This version is almost identical to the previous one, except for some minor changes. Tokuda sensei studied at Shihan Gakko between 1906 and 1911 (the same years as Toyama Kanken sensei), always under the guidance of Yabu sensei and Itosu sensei. Unlike other practitioners trained at the aforementioned school, Tokuda himself became a teacher at Shihan Gakko, first as an assistant to Yabu sensei, then as a substitute for him. Tokuda sensei also taught at the Okinawa Prefectural First Middle school from May 1930 to 1945 (taking over from Yabu sensei in 1937). Having been one of the three Karate masters of Miyahira Katsuya sensei, this version is still handed down within the Shidokan Shorin-ryu school, as well as in the schools derived from it. Tokuda sensei, although a little known character today, was also part of the committee created for the creation of Fukyugata, in 1940.
Kusanku dai, performed by Maeshiro Morinobu sensei
This version is much altered and simplified compared to the others. As already examined in the relevant article THE KUSANKU (KANKU DAI) OF MIYAGI HISATERU, it is a Kusanku dai altered to look more like kata Pinan. This kata appears in the book Karate-do, written by Miyagi himself, and published in 1953, which was followed by a 1955 reprint. Miyagi himself writes in the book that Yabu sensei was the main teacher at Shihan Gakko, while Itosu sensei was the senior teacher. In the book, Miyagi talks a lot about Yabu sensei, and how much he was admired and respected in Okinawa, both as a karateka and as a war veteran. This version of the kata is fully part of the simplification project of school Karate, by Itosu sensei first, and by Yabu sensei and Hanashiro sensei later, which will lead to another version mentioned by Miyagi in the aforementioned book, a hybrid version without the shuto-uke, which will be reviewed at the end of this article. Miyagi studied at Shihan Gakko from 1911 to 1916.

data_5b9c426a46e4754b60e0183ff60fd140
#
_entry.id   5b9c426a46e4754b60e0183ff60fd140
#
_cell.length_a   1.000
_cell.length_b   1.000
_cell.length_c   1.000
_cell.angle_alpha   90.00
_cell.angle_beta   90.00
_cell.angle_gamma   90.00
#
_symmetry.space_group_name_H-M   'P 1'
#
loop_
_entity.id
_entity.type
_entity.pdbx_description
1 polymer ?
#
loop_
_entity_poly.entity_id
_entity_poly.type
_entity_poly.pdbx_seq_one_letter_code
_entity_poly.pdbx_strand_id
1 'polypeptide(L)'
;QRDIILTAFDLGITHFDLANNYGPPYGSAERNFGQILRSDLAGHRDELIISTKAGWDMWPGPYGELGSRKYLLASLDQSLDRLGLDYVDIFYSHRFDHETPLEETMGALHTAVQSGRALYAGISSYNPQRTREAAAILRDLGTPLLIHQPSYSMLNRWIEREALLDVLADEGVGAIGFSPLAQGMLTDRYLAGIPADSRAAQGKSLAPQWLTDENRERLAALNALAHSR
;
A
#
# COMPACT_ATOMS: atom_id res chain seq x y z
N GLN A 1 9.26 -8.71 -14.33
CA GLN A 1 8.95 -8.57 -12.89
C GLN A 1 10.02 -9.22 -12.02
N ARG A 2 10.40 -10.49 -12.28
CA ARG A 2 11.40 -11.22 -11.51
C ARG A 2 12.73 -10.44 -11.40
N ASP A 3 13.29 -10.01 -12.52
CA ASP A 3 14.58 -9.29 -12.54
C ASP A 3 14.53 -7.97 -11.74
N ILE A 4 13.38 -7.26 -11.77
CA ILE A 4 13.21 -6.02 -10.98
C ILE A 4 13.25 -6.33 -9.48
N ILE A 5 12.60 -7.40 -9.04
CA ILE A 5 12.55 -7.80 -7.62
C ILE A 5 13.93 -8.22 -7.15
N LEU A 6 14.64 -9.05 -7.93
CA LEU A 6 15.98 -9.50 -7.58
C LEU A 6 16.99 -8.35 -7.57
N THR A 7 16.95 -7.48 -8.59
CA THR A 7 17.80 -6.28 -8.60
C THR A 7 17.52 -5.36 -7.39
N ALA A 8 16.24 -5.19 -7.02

Kusanku dai, performed by Miyagi Hisateru sensei
In the same book there is also a photo of Kusanku sho, accompanied by its caption. Unfortunately it is the only photo that portrays Miyagi performing this kata, however the body position is almost identical to that used in the version of Chibana sensei. In the book, while Miyagi describes Yabu sensei's performance of "hybrid" Kusanku in Hawaii, he writes: "Yabu Sensei performed the Kusanku kata, which combined the sho and dai versions we had learned." So, from what can be seen, it is likely that Miyagi learned Kusanku sho precisely at Shihan Gakko, also because the version that was exported to "mainland" Japan is well documented in the books Kenpo Gaisetsu (1930) and Toudi Kenpo (1933), both by Mutsu Mizuho, ​​as well as handed down today in Karate JKA (Shotokan), and does not correspond to the position of the feet to the photo published by Miyagi. It is therefore almost impossible that the author later learned it in "mainland" Japan. All this leads us to think that Yabu sensei also handed down the Kusanku sho. On the other hand, even the modified and simplified version of the kata, later learned in 1930 by Mutsu Mizuho, ​​may have been taught to them by Yabu sensei. Unfortunately the author does not specify from whom he learned this kata, but makes a list of names of masters that he and Miki Jisaburo would have met during their trip to Okinawa, namely: Oshiro Chojo, Kyan Chotoku, Yabiku Moden, Miyagi Chojun and Yabu Kentsu. Of these, the only two from whom they could have learned Kusanku sho are precisely Yabu sensei and Oshiro sensei.